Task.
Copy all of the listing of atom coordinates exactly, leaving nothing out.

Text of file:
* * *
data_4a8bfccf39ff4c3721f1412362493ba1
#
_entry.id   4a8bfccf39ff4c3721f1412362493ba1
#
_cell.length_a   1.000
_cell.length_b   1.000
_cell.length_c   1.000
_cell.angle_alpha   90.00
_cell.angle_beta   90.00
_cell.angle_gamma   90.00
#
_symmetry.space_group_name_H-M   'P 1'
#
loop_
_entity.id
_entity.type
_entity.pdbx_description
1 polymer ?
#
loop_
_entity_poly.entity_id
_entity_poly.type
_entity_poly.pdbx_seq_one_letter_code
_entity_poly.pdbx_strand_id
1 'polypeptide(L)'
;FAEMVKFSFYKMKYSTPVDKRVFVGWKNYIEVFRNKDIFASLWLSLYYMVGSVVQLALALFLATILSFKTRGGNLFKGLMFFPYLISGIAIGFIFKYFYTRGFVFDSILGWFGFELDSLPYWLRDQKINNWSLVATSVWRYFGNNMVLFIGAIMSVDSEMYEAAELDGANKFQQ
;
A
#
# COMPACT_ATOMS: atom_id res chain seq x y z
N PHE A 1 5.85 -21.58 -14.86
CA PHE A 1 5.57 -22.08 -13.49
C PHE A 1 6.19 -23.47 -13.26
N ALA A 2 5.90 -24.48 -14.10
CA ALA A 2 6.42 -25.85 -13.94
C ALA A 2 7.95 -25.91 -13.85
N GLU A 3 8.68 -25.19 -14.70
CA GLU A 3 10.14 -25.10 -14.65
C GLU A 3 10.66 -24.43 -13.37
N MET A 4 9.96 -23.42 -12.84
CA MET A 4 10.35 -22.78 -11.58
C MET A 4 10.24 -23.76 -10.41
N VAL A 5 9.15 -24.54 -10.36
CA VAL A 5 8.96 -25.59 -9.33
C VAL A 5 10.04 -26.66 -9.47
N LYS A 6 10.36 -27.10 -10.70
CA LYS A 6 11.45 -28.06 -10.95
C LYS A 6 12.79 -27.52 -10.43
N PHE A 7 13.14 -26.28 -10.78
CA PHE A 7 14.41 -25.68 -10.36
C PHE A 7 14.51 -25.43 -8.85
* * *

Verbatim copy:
data_4a8bfccf39ff4c3721f1412362493ba1
#
_entry.id   4a8bfccf39ff4c3721f1412362493ba1
#
_cell.length_a   1.000
_cell.length_b   1.000
_cell.length_c   1.000
_cell.angle_alpha   90.00
_cell.angle_beta   90.00
_cell.angle_gamma   90.00
#
_symmetry.space_group_name_H-M   'P 1'
#
loop_
_entity.id
_entity.type
_entity.pdbx_description
1 polymer ?
#
loop_
_entity_poly.entity_id
_entity_poly.type
_entity_poly.pdbx_seq_one_letter_code
_entity_poly.pdbx_strand_id
1 'polypeptide(L)'
;FAEMVKFSFYKMKYSTPVDKRVFVGWKNYIEVFRNKDIFASLWLSLYYMVGSVVQLALALFLATILSFKTRGGNLFKGLMFFPYLISGIAIGFIFKYFYTRGFVFDSILGWFGFELDSLPYWLRDQKINNWSLVATSVWRYFGNNMVLFIGAIMSVDSEMYEAAELDGANKFQQ
;
A
#
# COMPACT_ATOMS: atom_id res chain seq x y z
N PHE A 1 5.85 -21.58 -14.86
CA PHE A 1 5.57 -22.08 -13.49
C PHE A 1 6.19 -23.47 -13.26
N ALA A 2 5.90 -24.48 -14.10
CA ALA A 2 6.42 -25.85 -13.94
C ALA A 2 7.95 -25.91 -13.85
N GLU A 3 8.68 -25.19 -14.70
CA GLU A 3 10.14 -25.10 -14.65
C GLU A 3 10.66 -24.43 -13.37
N MET A 4 9.96 -23.42 -12.84
CA MET A 4 10.35 -22.78 -11.58
C MET A 4 10.24 -23.76 -10.41
N VAL A 5 9.15 -24.54 -10.36
CA VAL A 5 8.96 -25.59 -9.33
C VAL A 5 10.04 -26.66 -9.47
N LYS A 6 10.36 -27.10 -10.70
CA LYS A 6 11.45 -28.06 -10.95
C LYS A 6 12.79 -27.52 -10.43
N PHE A 7 13.14 -26.28 -10.78
CA PHE A 7 14.41 -25.68 -10.36
C PHE A 7 14.51 -25.43 -8.85